Graduate Teaching Certificate Program
Workshop/Seminar Review Form
Date: November 13, 2018
Workshop/Seminar Title: Inclusive Pedagogy and Praxis Workshop Series – Session #2: Who you’re teaching
Presenter/Facilitator: Roze Hentschell & Ria Vigil
Please keyboard your answers into this document using as much space as it takes to fully answer each question. Being a word document, the space below each question will expand as you type, pushing the rest of the questions farther down the page.
Once complete, please upload to your ePortfolio. Remember, the Graduate Teaching Certificate requires that you have attended and reviewed six pedagogical workshops or seminars.
In this seminar, we talked in depth about the racial/ethnic demographics of the CSU undergraduate student body. The primary purpose was to gain some understanding of the experiences that some of these students currently undergo in CSU classrooms, especially given a campus that is predominantly composed of white students and white faculty. We watched a video in which several students shared some of their experiences and stories; the video was incredibly impactful to me, as these students were very candidly sharing negative experiences that they had in classrooms. The overall purpose of the workshop was to shine some light on the experiences of students in minority groups, and spread awareness of the potential impact that we as instructors can have to reach these students, and potentially create a more positive classroom environment for these individuals.
The most significant part of the workshop for me was a statement that one of the other participants made in passing. A small comment that an instructor can make without thinking much about it can often have a significant and lasting impact for a student. And in many cases, the instructor may not even be aware of the impact that their comments can have. The impact of these passing statements can be both negative or positive. This may seem like a small bit of information, but it is very valuable to me because it has pushed me to be more cognizant of comments that I may make in passing to a student, and hopefully push me to create positive impacts for these students.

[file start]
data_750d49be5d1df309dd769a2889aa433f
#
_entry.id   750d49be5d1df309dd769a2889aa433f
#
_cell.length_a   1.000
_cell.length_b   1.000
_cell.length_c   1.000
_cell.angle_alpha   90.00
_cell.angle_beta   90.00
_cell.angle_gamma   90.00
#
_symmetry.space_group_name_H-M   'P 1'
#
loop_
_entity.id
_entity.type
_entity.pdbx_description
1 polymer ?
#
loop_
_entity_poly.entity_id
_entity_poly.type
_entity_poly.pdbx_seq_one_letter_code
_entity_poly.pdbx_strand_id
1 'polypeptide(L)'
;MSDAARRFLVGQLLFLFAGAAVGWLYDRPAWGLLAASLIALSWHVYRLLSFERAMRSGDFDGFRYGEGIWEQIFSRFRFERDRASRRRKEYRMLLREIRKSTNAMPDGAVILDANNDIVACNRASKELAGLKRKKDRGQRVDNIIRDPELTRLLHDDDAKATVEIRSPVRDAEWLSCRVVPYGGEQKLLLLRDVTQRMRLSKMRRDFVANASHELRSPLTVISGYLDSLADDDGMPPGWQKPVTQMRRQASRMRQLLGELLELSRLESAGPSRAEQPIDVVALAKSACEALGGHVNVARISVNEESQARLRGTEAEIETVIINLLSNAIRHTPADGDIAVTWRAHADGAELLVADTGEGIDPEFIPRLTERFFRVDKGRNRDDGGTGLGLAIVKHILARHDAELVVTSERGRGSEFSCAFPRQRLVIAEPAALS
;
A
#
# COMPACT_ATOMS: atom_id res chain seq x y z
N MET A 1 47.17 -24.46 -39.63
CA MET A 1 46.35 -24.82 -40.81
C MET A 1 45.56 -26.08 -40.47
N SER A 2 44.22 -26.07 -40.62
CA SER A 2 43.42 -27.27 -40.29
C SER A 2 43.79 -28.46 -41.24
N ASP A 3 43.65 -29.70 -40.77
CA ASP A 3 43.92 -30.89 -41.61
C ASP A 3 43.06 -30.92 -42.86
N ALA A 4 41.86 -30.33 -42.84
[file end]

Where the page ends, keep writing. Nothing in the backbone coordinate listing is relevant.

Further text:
Even a simple gesture, such as personally inviting a student to discuss a problem that they’re having with an assignment one-on-one, can be an important step to reach out to a student. Especially for students that are first generation, little things such as this can really make a positive influence in their college experience. I plan to make a more conscious effort to reach out to all students in this way.
I would like to get more information about how to create inclusive classrooms for students with differing abilities. Currently, I feel confident in my ability to work with individual students that approach me with accommodation letters from the Student Disability Center. However, these accommodations typically only have to do with accommodations for assessments, such as additional time for exams. While these are certainly important steps that I can take as an instructor, I’d like to also learn about techniques that I can incorporate into my day-to-day lesson planning to further remove barriers for students, even those who don’t have formally documented accommodations.
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